Ending Suicide Starts Now

I have a very vivid memory of an introductory psychology class that has stuck around with me. We were discussing the biological basis for human behavior, specifically our innate motivation for self-preservation.

The theory makes sense, we demonstrate this critical survival phenomenon in our early moments of life (something is hot, we quickly pull away). Then, our professor asked us, With this idea in mind, do you believe a human being would knowingly drink poison?

No, of course not. It goes against our biological makeup. If anything, we’re pain avoidant and overly cautious as human beings. – The young class of bright eyed students responded.

Well, how many of you have drank alcohol? – the professor asked. The students shyly looked around to assess if we were going to treat this as a rhetorical question.

The professor continued, There are many things human beings do that endanger their self-preservation. This is exceptionally rare among other species. But humans, the most intelligent and evolved species, engage in a variety of behaviors that are harmful to themselves. Some, on a regular basis and some with fatal consequences.

The class went on an expected psychologically-minded journey chasing down the answer to the most complex single-worded question, “why?”

"Do you believe a human being would knowingly drink poison?"

Human beings do a variety of things that are harmful to themselves. So much so that we need to clarify suicidal behaviors with an “intent to die” versus other self-directed and injurious behaviors that may result in injury or death.

Suicide, “death caused by self-directed injurious behavior with any intent to die as a result of the behavior” (CDC), was responsible for 44,193 deaths in the U.S. according to our more recent year of available data (CDC 2015). That comes out to approximately,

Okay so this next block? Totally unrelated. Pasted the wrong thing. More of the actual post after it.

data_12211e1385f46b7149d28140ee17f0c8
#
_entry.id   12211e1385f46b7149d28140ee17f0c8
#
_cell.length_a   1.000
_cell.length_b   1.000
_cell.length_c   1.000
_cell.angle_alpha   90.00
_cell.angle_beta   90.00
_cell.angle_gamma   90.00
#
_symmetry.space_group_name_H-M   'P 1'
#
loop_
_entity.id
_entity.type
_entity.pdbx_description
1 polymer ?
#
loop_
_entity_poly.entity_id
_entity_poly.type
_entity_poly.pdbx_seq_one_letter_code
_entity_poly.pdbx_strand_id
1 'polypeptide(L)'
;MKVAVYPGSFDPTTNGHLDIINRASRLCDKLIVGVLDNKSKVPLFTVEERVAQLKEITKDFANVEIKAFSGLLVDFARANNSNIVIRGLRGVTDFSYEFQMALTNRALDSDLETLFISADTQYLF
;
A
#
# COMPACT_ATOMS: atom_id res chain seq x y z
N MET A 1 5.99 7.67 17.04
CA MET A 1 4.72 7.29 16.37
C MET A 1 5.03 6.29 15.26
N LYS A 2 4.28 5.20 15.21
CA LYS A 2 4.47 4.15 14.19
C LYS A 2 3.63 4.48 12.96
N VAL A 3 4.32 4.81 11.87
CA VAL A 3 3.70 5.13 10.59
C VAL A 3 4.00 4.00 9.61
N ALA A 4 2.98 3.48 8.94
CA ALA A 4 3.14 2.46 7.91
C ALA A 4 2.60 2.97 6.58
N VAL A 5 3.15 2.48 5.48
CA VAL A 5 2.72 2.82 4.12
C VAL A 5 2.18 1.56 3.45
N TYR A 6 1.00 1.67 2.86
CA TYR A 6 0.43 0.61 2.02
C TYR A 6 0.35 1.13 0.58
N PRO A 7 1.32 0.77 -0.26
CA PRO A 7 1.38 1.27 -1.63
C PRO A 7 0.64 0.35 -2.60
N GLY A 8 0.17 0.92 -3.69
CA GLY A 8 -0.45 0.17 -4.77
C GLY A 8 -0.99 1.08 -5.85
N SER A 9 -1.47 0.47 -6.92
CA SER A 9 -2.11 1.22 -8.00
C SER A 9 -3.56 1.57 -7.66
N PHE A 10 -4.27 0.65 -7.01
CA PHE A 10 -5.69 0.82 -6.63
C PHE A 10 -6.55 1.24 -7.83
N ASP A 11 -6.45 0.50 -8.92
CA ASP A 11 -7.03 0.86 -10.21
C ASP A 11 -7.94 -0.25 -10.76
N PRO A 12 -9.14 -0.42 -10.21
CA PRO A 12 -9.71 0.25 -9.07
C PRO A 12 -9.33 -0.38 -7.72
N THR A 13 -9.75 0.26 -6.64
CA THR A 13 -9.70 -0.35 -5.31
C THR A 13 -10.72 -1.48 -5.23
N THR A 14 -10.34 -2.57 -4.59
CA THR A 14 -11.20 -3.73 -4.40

One suicide every 12 minutes in the United States.

These numbers are a 28% suicide rate increase from 2000, and there are even more people who have attempted suicide. In 2014:

For every 1 suicide there were 27 adults who reported making a suicide attempt.

For every 1 suicide there were over 227 adults who reported seriously considering suicide.

For every 1 suicide there were 9 adults who were hospitalized for self-harm injuries.

None of this includes people who were not forthcoming about suicidal experiences or those who never received treatment for suicide attempts in the United States.

The terribly sad news we received this week about Kate Spade and Anthony Bourdain’s apparent suicides remind us that suicidal thoughts, attempts, and deaths are very present among us. They cut across our social groups and lifespan.

Numbers help us understand the occurrence, frequency, and patterns. Remembering that each one of those numbers is a human being and each one of those human beings was associated to at the very least a small group of people, helps us understand the gravity of this human issue.

Professionally and personally, I don’t recommend “profiling” suicide risk. Learning that certain groups of people are at high risk for suicide doesn’t help us see everyone’s struggle. In fact, if not applied appropriately, statistics on suicide rates and risks inhibit our ability to properly refer, diagnose, and treat people who don’t fit the mold.